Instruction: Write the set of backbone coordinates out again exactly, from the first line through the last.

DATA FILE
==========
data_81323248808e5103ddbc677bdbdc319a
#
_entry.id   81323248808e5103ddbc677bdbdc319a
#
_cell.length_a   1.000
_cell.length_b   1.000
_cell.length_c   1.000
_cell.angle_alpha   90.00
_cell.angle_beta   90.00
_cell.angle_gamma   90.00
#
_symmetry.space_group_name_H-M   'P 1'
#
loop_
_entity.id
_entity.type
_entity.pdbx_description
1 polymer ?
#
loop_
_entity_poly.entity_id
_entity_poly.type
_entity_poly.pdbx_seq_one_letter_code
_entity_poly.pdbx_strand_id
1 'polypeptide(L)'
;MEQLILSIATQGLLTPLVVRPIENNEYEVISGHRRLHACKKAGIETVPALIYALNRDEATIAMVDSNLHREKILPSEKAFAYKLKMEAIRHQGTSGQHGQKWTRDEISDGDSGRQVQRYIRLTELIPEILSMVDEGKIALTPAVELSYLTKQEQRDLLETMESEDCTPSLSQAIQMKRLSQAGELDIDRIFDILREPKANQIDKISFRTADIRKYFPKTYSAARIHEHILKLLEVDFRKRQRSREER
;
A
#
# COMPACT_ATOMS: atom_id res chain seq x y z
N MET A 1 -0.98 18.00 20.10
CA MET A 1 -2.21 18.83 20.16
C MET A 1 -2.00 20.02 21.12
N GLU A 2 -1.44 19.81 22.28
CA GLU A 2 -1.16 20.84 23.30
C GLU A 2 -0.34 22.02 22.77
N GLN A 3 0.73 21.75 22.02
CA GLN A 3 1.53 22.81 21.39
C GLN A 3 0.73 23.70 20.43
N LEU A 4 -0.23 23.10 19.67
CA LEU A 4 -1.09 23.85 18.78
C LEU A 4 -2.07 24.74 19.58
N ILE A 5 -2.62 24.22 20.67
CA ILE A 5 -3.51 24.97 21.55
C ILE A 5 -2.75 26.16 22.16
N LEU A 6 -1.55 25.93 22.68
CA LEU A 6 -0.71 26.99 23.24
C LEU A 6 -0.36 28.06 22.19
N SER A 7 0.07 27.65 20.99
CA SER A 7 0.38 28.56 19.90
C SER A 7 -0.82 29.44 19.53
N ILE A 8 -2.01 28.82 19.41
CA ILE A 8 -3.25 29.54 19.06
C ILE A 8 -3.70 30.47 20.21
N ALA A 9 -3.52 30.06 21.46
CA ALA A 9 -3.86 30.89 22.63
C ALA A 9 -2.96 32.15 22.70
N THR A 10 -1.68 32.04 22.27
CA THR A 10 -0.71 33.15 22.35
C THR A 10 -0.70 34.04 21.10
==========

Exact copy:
data_81323248808e5103ddbc677bdbdc319a
#
_entry.id   81323248808e5103ddbc677bdbdc319a
#
_cell.length_a   1.000
_cell.length_b   1.000
_cell.length_c   1.000
_cell.angle_alpha   90.00
_cell.angle_beta   90.00
_cell.angle_gamma   90.00
#
_symmetry.space_group_name_H-M   'P 1'
#
loop_
_entity.id
_entity.type
_entity.pdbx_description
1 polymer ?
#
loop_
_entity_poly.entity_id
_entity_poly.type
_entity_poly.pdbx_seq_one_letter_code
_entity_poly.pdbx_strand_id
1 'polypeptide(L)'
;MEQLILSIATQGLLTPLVVRPIENNEYEVISGHRRLHACKKAGIETVPALIYALNRDEATIAMVDSNLHREKILPSEKAFAYKLKMEAIRHQGTSGQHGQKWTRDEISDGDSGRQVQRYIRLTELIPEILSMVDEGKIALTPAVELSYLTKQEQRDLLETMESEDCTPSLSQAIQMKRLSQAGELDIDRIFDILREPKANQIDKISFRTADIRKYFPKTYSAARIHEHILKLLEVDFRKRQRSREER
;
A
#
# COMPACT_ATOMS: atom_id res chain seq x y z
N MET A 1 -0.98 18.00 20.10
CA MET A 1 -2.21 18.83 20.16
C MET A 1 -2.00 20.02 21.12
N GLU A 2 -1.44 19.81 22.28
CA GLU A 2 -1.16 20.84 23.30
C GLU A 2 -0.34 22.02 22.77
N GLN A 3 0.73 21.75 22.02
CA GLN A 3 1.53 22.81 21.39
C GLN A 3 0.73 23.70 20.43
N LEU A 4 -0.23 23.10 19.67
CA LEU A 4 -1.09 23.85 18.78
C LEU A 4 -2.07 24.74 19.58
N ILE A 5 -2.62 24.22 20.67
CA ILE A 5 -3.51 24.97 21.55
C ILE A 5 -2.75 26.16 22.16
N LEU A 6 -1.55 25.93 22.68
CA LEU A 6 -0.71 26.99 23.24
C LEU A 6 -0.36 28.06 22.19
N SER A 7 0.07 27.65 20.99
CA SER A 7 0.38 28.56 19.90
C SER A 7 -0.82 29.44 19.53
N ILE A 8 -2.01 28.82 19.41
CA ILE A 8 -3.25 29.54 19.06
C ILE A 8 -3.70 30.47 20.21
N ALA A 9 -3.52 30.06 21.46
CA ALA A 9 -3.86 30.89 22.63
C ALA A 9 -2.96 32.15 22.70
N THR A 10 -1.68 32.04 22.27
CA THR A 10 -0.71 33.15 22.35
C THR A 10 -0.70 34.04 21.10